NETWORK RAIL’S Routes have more to do to prepare for the start of Control Period 6 (2019-24), according to the Office of Rail and Road. In its monitor of NR for 2017-18, the regulator also expresses concern over the volume of deferred renewals, a lack of contingency in NR’s budget and declining performance.

ORR reports that, while it would not at this stage expect Routes to have fully developed workbanks, contractual arrangements and resources, NR analysis shows most Routes still have a substantial amount of work to do to get ready for the start of CP6. Further warnings surround deferred renewals – ORR says NR did not undertake £441 million of renewals work planned for 2017-18 and has built up a substantial backlog of work that will need to be caught up with in CP6 and beyond.

NR underperformed against its internal budget by £0.1 billion across the year, although this underperformance has improved on the first three years of the current Control Period. The regulator reports this is due to higher than budgeted Schedule 8 compensation payments for poor performance and the rates of renewals. NR’s debt grew by £5.5 billion to £50.3 billion in 2017-18, and the company expects to use all its remaining available borrowing for its planned activities this year. ORR says this means there is no contingency, and in view of underperformance so far in CP5 it considers this ‘risky’, although it would expect the company either to request additional funds from the Department for Transport or defer further renewals work into CP6.


Performance declined during 2017-18, with Public Performance Measure (PPM) nationally at 87.6%, 4.8% behind the regulatory target. Cancellations and Significant Lateness (CaSL) was 3.9%, 1.7% higher than the regulated target, with all 20 franchised operators missing both PPM and CaSL targets. ORR expressed particular concern about declining performance at South Western Railway, especially in view of the high proportion of delays attributed to NR. More positively, freight performance was ahead of target, while there was a 1.7% reduction in the number of infrastructure-related service affecting failures across the year.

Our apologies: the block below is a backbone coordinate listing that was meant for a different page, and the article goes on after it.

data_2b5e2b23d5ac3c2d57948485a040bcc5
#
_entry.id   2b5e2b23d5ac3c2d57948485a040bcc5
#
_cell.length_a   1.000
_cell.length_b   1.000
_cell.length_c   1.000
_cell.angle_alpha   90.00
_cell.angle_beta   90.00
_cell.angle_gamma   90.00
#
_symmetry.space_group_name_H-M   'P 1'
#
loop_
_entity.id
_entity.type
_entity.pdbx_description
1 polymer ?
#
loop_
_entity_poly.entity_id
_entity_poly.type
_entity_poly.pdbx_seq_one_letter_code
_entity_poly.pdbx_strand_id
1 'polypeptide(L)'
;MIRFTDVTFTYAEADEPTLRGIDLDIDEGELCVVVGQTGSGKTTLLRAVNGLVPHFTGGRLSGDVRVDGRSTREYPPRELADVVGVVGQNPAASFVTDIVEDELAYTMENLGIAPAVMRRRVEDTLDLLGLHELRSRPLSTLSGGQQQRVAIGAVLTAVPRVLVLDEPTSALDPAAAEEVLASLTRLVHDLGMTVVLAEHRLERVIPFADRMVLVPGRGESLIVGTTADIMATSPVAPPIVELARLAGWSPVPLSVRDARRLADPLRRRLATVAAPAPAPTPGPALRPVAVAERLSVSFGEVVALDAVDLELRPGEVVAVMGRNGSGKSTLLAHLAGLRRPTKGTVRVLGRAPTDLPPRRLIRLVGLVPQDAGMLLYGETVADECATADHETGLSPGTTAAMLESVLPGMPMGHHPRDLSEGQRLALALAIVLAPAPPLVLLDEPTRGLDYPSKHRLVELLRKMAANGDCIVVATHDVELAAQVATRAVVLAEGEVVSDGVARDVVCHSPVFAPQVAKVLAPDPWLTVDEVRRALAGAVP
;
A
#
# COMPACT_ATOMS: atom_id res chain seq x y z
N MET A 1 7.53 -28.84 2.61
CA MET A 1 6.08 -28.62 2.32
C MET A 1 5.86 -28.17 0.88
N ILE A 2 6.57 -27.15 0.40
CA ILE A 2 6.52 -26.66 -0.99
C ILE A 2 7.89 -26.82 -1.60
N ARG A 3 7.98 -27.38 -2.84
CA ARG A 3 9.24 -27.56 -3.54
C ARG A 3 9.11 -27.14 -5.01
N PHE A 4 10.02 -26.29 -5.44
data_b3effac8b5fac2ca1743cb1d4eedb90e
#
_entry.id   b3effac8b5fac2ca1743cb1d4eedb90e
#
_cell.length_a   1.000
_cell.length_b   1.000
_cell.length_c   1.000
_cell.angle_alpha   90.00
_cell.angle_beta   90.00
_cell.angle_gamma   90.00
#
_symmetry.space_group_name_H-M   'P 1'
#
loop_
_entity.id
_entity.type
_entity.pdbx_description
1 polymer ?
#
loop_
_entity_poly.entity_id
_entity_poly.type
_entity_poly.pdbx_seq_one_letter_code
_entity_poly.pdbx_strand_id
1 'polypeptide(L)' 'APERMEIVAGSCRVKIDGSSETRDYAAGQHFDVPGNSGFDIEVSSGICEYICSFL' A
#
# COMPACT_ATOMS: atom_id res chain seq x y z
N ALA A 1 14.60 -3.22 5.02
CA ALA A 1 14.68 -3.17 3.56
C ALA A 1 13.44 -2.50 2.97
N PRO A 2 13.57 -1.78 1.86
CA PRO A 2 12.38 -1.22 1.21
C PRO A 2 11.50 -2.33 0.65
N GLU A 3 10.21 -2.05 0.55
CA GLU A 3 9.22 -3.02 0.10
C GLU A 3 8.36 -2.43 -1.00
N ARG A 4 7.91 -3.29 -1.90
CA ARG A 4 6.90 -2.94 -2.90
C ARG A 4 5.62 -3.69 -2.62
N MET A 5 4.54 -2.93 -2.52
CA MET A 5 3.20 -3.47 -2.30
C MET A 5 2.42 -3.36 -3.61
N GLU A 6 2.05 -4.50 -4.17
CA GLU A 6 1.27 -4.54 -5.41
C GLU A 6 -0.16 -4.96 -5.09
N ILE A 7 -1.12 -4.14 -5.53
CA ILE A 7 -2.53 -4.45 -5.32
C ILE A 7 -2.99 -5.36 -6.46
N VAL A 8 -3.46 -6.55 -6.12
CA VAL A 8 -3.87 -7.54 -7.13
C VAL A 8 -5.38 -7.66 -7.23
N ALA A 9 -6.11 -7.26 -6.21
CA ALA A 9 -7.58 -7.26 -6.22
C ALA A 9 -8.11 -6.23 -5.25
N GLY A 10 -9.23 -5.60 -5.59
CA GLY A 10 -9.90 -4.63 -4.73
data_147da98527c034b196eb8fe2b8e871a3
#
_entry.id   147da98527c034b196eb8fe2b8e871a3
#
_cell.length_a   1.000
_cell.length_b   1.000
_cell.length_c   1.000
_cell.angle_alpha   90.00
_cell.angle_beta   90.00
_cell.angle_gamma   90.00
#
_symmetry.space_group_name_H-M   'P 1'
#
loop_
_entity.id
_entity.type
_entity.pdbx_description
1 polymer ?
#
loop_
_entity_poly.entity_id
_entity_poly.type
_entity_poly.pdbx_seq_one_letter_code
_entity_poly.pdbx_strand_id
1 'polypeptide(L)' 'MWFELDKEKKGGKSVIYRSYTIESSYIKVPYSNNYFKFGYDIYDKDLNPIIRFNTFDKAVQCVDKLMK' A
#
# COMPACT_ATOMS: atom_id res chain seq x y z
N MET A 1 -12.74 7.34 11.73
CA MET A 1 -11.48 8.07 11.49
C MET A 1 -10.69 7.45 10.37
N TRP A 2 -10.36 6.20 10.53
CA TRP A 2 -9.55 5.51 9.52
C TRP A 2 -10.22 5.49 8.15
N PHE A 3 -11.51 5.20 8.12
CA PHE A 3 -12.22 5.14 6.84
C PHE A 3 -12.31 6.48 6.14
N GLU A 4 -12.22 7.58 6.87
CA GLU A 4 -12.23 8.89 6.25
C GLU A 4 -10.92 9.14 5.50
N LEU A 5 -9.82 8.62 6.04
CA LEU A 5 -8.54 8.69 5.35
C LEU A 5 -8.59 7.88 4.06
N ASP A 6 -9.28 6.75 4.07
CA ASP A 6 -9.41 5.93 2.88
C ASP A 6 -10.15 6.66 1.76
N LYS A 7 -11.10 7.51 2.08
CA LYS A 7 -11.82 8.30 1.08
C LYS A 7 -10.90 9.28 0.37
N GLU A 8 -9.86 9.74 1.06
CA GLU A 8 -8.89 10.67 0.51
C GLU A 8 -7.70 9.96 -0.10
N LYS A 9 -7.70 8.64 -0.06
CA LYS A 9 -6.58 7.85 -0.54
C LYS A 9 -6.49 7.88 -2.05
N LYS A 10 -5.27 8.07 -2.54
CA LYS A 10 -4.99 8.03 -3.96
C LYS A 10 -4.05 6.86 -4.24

In terms of enhancements, NR delivered 11 of 20 Entry Into Service Milestones during the year, including electrification between Maidenhead and Didcot and platform extensions at Waterloo. ORR notes concern around a number of enhancements schemes, including Great Western electrification, where NR is looking at options to complete electrification to Cardiff during 2019, along with the delayed North West electrification, while the milestone for Bromsgrove electrification is being revised from May this year to August.

The positive trend in safety continues, with no worker fatalities or industry-caused passenger deaths on NR infrastructure or stations across the year.

Network Rail Scotland, subject to a separate monitor, outperformed its internal budget by £37 million and saw an ongoing efficiency improvement. Electrification between Edinburgh and Glasgow via Falkirk was delivered in December 2017, over a year late and significantly over budget. Despite this, ORR reports increased confidence in NR’s ability to meet regulated milestones and remain within the funding settlement, while cautioning that complex construction activity remains in the final year of CP5, with the Stirling – Dunblane / Alloa (SDA) electrification project’s milestone viewed as ‘challenging’. The renewals position for 2017-18 was variable, with ORR reporting over-delivery of key volumes, change in work mix and some deferred delivery elsewhere. PPM performance for ScotRail and Caledonian Sleeper was down 0.9% on the previous year and missed its regulatory target by 2.5%.